The tower 30 may also include a console 31 in addition to other consoles available in the rest of the system, e.g., console mounted on top of the cart. The console 31 may include a user interface and a display screen, such as a touchscreen, for the physician operator. Consoles in the system 10 are generally designed to provide both robotic controls as well as preoperative and real-time information of the procedure, such as navigational and localization information of the endoscope 13. When the console 31 is not the only console available to the physician, it may be used by a second operator, such as a nurse, to monitor the health or vitals of the patient and the operation of the system 10, as well as to provide procedure-specific data, such as navigational and localization information. In other embodiments, the console 30 is housed in a body that is separate from the tower 30.

The tower 30 may be coupled to the cart 11 and endoscope 13 through one or more cables or connections (not shown). In some embodiments, the support functionality from the tower 30 may be provided through a single cable to the cart 11, simplifying and de-cluttering the operating room. In other embodiments, specific functionality may be coupled in separate cabling and connections. For example, while power may be provided through a single power cable to the cart, the support for controls, optics, fluidics, and/or navigation may be provided through a separate cable.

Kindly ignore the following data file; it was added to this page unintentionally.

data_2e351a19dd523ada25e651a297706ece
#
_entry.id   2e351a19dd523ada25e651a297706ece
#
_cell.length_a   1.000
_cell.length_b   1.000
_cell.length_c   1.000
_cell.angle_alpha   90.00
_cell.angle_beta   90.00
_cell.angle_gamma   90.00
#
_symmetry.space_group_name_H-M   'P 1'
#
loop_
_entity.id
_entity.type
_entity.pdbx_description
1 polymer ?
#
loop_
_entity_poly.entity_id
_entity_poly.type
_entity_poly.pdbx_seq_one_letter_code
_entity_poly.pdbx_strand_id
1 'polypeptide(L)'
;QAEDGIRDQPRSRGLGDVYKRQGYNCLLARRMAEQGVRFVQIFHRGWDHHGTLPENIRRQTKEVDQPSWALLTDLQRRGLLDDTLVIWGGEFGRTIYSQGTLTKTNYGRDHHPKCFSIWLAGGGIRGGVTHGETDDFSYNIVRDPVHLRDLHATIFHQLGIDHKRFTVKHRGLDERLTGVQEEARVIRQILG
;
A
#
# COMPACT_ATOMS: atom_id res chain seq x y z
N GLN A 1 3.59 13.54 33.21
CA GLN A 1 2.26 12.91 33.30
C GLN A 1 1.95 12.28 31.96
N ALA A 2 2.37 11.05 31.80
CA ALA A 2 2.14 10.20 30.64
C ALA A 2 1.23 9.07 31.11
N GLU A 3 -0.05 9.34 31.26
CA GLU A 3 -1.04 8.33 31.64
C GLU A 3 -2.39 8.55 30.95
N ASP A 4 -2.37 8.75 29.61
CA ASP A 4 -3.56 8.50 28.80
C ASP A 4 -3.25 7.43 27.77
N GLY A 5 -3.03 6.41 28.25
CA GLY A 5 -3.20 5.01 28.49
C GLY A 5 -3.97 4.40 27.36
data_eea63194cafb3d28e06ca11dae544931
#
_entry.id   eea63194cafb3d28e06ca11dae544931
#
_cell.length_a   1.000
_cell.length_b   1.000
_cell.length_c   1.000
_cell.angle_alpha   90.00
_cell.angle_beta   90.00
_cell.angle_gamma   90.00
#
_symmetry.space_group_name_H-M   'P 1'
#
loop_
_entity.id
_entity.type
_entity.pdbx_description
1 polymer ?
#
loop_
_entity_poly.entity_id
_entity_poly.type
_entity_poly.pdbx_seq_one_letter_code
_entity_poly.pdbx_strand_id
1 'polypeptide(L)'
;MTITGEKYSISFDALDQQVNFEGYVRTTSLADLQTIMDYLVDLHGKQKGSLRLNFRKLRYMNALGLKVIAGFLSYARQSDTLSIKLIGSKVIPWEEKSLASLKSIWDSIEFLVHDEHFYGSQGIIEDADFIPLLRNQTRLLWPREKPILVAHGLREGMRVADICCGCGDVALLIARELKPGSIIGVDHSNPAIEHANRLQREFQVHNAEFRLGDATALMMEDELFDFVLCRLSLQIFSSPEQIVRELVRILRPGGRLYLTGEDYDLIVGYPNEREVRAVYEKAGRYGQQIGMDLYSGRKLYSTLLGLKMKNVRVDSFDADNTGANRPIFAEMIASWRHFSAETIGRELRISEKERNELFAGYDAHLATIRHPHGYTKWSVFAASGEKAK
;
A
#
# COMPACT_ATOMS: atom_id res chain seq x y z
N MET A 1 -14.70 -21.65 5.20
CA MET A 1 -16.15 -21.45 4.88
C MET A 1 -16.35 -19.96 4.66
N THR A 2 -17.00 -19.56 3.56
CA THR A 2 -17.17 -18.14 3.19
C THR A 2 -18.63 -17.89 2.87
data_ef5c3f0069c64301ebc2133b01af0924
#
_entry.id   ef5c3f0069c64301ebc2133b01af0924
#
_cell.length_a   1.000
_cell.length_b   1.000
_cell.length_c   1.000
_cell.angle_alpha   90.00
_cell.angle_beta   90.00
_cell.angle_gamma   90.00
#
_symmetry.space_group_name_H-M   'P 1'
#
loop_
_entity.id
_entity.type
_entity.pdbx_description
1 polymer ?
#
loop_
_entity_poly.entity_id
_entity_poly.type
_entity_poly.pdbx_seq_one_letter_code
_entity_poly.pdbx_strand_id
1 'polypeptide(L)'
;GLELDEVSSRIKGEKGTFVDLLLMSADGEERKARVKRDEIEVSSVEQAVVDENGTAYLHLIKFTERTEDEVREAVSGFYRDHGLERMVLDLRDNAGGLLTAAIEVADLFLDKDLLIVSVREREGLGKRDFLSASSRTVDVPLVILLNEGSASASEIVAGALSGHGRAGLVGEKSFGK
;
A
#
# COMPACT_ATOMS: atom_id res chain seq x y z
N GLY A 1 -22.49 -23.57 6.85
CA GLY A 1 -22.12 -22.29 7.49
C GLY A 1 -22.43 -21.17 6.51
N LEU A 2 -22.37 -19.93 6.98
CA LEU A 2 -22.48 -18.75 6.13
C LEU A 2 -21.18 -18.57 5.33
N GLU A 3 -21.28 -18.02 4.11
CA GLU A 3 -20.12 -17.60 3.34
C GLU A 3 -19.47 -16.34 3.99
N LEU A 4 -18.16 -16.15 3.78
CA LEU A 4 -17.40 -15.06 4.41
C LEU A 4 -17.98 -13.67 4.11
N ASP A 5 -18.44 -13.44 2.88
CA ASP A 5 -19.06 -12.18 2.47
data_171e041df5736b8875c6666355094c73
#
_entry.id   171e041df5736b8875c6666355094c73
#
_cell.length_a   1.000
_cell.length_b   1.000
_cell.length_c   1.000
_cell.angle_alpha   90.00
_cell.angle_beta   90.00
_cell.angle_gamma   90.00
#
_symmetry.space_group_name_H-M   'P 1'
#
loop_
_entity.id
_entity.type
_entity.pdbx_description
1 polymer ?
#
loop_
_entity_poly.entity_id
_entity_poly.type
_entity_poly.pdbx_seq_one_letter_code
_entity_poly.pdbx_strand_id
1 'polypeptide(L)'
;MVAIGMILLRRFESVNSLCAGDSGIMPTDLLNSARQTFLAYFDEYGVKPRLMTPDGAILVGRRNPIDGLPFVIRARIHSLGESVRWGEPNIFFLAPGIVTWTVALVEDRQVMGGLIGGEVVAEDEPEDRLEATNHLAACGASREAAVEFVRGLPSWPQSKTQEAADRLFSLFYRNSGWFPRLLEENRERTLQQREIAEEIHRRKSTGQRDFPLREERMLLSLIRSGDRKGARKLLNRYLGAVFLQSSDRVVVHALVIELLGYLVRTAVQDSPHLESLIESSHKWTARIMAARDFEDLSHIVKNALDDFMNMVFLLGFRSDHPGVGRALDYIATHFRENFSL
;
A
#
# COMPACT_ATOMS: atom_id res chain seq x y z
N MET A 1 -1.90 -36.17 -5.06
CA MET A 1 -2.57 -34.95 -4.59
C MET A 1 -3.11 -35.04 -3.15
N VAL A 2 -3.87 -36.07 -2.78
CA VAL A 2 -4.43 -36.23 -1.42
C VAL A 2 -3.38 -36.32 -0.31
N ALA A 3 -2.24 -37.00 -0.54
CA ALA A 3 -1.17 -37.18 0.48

FIG. 2 provides a detailed illustration of an embodiment of the cart from the cart-based robotically-enabled system shown in FIG. 1. The cart 11 generally includes an elongated support structure 14 (often referred to as a “column”), a cart base 15, and a console 16 at the top of the column 14. The column 14 may include one or more carriages, such as a carriage 17 (alternatively “arm support”) for supporting the deployment of one or more robotic arms 12 (three shown in FIG. 2). The carriage 17 may include individually configurable arm mounts that rotate along a perpendicular axis to adjust the base of the robotic arms 12 for better positioning relative to the patient. The carriage 17 also includes a carriage interface 19 that allows the carriage 17 to vertically translate along the column 14.

The carriage interface 19 is connected to the column 14 through slots, such as slot 20, that are positioned on opposite sides of the column 14 to guide the vertical translation of the carriage 17. The slot 20 contains a vertical translation interface to position and hold the carriage 17 at various vertical heights relative to the cart base 15. Vertical translation of the carriage 17 allows the cart 11 to adjust the reach of the robotic arms 12 to meet a variety of table heights, patient sizes, and physician preferences. Similarly, the individually configurable arm mounts on the carriage 17 allow the robotic arm base 21 of the robotic arms 12 to be angled in a variety of configurations.